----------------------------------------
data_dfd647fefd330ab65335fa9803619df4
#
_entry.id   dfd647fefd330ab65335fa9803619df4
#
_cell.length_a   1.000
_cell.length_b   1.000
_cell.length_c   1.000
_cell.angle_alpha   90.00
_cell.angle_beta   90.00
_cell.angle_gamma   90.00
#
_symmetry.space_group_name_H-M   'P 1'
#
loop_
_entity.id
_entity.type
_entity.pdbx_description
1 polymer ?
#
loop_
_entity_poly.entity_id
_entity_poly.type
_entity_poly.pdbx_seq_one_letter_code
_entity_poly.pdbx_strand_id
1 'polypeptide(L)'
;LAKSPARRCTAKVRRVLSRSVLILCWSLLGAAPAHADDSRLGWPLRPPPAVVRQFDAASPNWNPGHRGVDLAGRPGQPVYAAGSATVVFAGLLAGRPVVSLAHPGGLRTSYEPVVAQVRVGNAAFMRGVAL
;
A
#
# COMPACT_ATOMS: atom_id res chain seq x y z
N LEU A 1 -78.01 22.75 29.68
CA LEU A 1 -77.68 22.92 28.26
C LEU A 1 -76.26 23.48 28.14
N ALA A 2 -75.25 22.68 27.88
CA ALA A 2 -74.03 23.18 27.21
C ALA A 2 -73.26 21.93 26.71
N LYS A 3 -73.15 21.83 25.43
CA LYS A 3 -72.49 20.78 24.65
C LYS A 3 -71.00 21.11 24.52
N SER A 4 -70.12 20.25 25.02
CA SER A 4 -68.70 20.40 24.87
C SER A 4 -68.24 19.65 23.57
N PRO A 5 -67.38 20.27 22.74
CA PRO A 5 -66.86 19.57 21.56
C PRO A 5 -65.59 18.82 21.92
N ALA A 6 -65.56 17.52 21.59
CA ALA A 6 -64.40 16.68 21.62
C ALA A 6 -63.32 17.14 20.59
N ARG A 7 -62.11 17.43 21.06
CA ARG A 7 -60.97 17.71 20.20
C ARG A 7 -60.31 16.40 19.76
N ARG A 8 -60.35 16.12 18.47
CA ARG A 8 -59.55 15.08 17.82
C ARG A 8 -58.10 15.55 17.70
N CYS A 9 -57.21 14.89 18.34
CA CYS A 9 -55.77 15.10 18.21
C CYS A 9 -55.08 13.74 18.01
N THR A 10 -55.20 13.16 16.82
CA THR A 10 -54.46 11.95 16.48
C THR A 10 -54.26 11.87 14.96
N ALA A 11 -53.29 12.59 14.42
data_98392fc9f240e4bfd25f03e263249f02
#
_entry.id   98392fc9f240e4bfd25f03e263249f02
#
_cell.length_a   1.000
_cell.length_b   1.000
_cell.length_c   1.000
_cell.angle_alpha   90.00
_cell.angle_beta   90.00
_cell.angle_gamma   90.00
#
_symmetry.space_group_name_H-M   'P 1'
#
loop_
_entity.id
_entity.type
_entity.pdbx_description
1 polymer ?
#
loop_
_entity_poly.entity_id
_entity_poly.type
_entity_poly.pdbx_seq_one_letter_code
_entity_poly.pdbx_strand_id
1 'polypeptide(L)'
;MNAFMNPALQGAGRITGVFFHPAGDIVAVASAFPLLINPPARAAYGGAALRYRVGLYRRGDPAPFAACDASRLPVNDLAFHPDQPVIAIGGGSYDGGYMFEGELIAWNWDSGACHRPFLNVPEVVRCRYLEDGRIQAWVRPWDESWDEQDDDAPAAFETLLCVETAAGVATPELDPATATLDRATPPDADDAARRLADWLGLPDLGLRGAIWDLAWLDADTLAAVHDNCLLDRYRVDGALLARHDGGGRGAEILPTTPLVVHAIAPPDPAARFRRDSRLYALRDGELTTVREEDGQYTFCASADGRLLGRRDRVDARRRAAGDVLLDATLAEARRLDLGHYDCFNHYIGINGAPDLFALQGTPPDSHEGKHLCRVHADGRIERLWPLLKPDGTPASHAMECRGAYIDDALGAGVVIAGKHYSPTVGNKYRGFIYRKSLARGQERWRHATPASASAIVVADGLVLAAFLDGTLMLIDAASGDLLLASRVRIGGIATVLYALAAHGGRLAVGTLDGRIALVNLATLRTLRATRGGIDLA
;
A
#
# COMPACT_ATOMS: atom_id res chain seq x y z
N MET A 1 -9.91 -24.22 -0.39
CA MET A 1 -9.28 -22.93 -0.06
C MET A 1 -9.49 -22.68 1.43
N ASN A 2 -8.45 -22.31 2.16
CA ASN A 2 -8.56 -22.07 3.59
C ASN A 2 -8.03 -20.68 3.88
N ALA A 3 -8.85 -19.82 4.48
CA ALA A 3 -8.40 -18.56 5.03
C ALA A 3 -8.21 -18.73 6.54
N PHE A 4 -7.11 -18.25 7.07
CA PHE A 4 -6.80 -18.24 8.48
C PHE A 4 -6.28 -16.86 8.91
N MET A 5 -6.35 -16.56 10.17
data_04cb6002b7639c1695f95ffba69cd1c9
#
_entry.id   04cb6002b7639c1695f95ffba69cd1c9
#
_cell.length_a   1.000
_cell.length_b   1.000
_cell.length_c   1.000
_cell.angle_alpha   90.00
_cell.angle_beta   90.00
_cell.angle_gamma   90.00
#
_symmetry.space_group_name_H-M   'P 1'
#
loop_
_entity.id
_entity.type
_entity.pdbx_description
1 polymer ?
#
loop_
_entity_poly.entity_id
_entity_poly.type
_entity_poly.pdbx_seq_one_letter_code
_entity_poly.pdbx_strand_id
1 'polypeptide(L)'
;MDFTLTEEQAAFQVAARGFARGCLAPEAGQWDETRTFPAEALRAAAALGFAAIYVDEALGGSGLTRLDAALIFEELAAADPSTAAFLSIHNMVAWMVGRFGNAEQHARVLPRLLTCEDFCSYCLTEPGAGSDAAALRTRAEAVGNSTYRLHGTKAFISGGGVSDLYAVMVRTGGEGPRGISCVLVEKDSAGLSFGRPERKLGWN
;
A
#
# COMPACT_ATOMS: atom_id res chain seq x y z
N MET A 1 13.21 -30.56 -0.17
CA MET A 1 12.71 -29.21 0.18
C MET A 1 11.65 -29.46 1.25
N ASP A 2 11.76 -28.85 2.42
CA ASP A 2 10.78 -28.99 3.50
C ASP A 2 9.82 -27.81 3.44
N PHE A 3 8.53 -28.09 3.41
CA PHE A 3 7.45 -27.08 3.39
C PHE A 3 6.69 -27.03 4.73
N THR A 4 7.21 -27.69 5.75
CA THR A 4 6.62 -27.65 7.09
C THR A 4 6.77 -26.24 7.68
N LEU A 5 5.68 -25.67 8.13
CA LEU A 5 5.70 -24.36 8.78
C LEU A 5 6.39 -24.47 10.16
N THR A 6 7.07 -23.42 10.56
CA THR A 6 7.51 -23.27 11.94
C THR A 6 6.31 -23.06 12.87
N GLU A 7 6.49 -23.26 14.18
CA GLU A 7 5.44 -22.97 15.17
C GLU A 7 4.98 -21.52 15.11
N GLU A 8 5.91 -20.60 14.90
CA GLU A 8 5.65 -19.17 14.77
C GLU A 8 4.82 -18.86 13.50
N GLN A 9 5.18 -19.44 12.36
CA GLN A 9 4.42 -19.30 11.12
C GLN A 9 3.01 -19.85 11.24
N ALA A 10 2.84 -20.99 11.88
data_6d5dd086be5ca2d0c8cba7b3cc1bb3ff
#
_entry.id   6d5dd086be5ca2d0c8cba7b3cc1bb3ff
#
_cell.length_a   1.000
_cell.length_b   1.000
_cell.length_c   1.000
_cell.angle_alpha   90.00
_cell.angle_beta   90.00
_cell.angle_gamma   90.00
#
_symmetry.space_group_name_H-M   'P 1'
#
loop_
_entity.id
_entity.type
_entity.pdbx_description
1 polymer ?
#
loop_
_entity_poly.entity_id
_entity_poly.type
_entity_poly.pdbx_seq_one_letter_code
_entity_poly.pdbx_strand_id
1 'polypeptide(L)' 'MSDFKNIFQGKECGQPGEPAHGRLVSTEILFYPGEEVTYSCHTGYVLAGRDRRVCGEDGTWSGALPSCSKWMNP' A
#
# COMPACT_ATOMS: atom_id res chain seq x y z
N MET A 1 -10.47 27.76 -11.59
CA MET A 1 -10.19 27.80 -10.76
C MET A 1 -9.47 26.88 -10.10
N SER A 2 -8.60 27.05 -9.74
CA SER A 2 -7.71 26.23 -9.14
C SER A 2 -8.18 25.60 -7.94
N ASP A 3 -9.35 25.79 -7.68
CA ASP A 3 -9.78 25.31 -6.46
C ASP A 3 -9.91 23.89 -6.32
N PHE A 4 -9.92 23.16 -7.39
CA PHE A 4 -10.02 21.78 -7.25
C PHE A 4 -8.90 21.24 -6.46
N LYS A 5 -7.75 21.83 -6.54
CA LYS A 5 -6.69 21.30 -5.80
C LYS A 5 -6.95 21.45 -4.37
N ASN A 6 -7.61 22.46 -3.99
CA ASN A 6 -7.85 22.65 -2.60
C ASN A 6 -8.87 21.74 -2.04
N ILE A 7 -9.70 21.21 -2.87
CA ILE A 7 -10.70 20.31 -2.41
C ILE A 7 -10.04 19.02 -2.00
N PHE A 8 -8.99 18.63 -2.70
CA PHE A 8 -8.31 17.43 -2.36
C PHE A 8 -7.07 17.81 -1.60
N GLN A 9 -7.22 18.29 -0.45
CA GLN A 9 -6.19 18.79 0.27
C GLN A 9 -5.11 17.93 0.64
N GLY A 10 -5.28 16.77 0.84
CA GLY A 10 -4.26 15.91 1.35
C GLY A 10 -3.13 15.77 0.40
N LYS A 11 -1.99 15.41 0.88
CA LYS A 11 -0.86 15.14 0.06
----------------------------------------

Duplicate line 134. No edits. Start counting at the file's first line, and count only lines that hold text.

# COMPACT_ATOMS: atom_id res chain seq x y z